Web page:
Each of these tests can provide the opportunity for us to see that we need the power of God to help us pass them well.

Some of you may feel the pressures of those tests now, but all of us will face them. It helps to know that they do not come from random chance or from a cruel God. And knowing what a wonderful reward lies ahead helps to endure the tests well. The Prophet Joseph Smith needed and got that assurance when he was feeling deserted and nearly overwhelmed by persecution and contention among those he led and loved:

My son, peace be unto thy soul; thine adversity and thine afflictions shall be but a small moment;

And then, if thou endure it well, God shall exalt thee on high.1

The Lord told Joseph that his trials would be for a small moment. That was true for him, and it will be for us as we compare the duration of any earthly trial with the endlessness of eternity. And the reward for passing the tests well is to become worthy of eternal life. That assurance will help us when enemies defame us or doctors deliver a grim prognosis.

That brings us to the first category of trials we will consider: the tragedy that death can bring. Life ends early for some and eventually for us all. Each of us will be tested by facing the death of someone we love. Just the other day I met a man I had not seen since his wife died. It was a chance meeting in a pleasant social holiday situation. He was smiling as he approached me. Remembering his wife’s death, I phrased the common greeting very carefully: “How are you doing?”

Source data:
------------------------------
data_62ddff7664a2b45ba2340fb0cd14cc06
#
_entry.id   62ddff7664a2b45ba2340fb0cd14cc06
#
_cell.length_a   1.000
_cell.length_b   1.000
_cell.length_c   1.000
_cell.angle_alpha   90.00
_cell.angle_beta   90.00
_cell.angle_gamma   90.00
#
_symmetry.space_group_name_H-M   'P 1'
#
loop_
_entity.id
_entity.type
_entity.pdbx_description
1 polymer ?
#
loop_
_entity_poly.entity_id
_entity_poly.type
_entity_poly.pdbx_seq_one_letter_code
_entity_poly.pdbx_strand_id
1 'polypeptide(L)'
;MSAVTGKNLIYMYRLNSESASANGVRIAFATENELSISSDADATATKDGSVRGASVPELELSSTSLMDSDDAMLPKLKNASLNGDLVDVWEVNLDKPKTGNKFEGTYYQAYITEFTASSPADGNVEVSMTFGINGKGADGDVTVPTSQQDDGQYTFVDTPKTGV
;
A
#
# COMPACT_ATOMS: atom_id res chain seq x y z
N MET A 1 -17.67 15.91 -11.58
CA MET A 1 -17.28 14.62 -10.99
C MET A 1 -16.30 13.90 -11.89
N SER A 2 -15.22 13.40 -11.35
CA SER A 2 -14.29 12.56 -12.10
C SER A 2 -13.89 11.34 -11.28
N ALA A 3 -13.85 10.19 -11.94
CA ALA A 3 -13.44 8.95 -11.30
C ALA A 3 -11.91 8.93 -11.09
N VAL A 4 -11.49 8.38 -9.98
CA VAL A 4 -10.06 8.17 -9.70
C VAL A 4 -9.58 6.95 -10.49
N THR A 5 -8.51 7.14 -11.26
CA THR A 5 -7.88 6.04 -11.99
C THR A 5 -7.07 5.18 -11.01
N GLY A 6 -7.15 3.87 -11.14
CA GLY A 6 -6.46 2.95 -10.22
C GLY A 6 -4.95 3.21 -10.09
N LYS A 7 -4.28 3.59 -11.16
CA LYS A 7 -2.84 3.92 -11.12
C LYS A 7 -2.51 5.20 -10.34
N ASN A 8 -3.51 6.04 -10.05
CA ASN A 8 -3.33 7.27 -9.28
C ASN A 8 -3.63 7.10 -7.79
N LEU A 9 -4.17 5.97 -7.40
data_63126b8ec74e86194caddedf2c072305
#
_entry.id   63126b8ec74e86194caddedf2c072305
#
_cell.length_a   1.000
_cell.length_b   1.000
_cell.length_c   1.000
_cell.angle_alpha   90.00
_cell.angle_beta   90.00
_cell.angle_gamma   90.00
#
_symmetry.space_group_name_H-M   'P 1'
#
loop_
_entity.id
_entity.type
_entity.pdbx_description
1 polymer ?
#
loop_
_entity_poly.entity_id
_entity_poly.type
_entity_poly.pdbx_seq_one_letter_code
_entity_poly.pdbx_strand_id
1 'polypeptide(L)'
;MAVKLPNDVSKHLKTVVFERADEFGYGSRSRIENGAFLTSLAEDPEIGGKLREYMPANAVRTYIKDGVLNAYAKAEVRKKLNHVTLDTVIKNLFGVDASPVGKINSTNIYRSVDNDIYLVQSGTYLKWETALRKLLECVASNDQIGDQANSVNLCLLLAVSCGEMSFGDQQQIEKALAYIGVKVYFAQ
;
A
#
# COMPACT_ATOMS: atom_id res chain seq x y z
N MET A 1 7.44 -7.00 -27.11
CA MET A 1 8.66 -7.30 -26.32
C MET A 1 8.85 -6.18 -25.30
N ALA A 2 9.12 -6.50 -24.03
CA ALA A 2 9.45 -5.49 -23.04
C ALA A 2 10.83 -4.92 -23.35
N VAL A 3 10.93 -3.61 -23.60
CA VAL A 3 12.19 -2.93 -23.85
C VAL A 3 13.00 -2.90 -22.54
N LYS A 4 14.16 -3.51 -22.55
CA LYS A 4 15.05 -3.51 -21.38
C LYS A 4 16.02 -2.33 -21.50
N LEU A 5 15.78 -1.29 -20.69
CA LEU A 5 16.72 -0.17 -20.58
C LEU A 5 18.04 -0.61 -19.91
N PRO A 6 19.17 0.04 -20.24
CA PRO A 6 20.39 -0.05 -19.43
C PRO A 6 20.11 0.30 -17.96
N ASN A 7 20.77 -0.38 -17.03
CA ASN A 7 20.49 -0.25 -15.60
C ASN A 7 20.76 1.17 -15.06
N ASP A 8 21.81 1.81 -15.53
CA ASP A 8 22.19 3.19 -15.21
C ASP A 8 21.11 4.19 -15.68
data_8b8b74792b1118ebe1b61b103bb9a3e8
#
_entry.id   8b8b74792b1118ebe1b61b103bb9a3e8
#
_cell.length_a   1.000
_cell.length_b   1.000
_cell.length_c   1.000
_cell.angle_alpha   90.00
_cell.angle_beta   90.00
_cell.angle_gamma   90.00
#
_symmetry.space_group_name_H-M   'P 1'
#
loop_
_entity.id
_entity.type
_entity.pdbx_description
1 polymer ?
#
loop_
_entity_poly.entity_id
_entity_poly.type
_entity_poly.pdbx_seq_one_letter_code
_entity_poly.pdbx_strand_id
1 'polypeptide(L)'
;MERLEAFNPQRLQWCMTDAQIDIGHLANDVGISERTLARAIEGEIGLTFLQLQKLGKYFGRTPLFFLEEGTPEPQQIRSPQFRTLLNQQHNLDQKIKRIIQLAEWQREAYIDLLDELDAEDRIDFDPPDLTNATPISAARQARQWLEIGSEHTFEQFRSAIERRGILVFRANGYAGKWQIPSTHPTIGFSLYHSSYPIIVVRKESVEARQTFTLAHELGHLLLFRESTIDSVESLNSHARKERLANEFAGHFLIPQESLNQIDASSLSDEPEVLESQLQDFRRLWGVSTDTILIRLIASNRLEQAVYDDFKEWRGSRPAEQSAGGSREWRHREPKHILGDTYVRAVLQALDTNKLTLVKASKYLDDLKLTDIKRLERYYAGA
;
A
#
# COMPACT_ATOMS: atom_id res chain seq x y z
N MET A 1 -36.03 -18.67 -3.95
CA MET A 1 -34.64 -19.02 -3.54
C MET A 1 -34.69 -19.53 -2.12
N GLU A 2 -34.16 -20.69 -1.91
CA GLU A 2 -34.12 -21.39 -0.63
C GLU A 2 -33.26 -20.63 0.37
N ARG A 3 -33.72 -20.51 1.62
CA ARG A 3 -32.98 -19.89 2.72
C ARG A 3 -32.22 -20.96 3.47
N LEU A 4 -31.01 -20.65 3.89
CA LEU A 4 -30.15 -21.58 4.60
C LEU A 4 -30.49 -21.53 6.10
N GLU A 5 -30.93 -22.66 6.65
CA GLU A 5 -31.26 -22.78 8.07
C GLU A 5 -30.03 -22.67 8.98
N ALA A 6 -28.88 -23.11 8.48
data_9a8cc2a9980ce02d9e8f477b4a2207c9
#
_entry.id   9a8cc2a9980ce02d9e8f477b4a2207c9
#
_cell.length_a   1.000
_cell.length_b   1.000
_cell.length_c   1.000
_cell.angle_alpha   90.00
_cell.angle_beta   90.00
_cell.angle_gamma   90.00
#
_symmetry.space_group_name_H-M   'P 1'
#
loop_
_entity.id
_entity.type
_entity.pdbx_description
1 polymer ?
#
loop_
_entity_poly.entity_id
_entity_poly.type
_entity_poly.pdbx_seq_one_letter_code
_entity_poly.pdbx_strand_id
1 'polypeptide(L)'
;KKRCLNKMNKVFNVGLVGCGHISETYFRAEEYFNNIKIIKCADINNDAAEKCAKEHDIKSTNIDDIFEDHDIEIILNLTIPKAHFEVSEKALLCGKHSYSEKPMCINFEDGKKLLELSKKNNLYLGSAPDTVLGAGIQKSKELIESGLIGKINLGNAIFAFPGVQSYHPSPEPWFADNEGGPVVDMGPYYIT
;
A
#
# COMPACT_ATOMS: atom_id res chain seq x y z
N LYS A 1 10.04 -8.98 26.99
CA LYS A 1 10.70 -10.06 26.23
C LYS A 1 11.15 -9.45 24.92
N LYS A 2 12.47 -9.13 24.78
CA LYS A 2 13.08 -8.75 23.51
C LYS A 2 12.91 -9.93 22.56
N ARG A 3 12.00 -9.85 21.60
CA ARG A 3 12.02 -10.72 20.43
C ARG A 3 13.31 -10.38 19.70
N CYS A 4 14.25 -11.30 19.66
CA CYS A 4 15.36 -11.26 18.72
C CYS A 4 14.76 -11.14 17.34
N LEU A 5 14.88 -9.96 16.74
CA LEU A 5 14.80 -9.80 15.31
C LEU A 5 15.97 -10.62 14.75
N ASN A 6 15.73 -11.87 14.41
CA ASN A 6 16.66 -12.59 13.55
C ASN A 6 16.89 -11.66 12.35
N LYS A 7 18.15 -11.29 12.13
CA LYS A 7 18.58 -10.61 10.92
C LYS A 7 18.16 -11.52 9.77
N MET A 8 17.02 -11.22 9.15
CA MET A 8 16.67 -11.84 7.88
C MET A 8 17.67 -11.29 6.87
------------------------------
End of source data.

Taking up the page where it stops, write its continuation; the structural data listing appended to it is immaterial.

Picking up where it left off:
The smile vanished, his eyes became moist, and he said quietly, with great earnestness, “I’m doing fine. But it’s very hard.”

It is very hard, as most of you have learned and all of us will sometime know. The hardest part of that test is to know what to do with the sorrow, the loneliness, and the loss that can feel as if a part of us has been lost. Grief can persist like a chronic ache. And for some there may be feelings of anger or injustice.

The Savior’s Atonement and Resurrection give Him the power to deliver us in such a trial. Through His experience He came to know all our griefs. He could have known them by the inspiration of the Spirit. But He chose instead to know by experiencing them for Himself. This is the account:

And behold, he shall be born of Mary, at Jerusalem which is the land of our forefathers, she being a virgin, a precious and chosen vessel, who shall be overshadowed and conceive by the power of the Holy Ghost, and bring forth a son, yea, even the Son of God.

And he shall go forth, suffering pains and afflictions and temptations of every kind; and this that the word might be fulfilled which saith he will take upon him the pains and the sicknesses of his people.

And he will take upon him death, that he may loose the bands of death which bind his people; and he will take upon him their infirmities, that his bowels may be filled with mercy, according to the flesh, that he may know according to the flesh how to succor his people according to their infirmities.2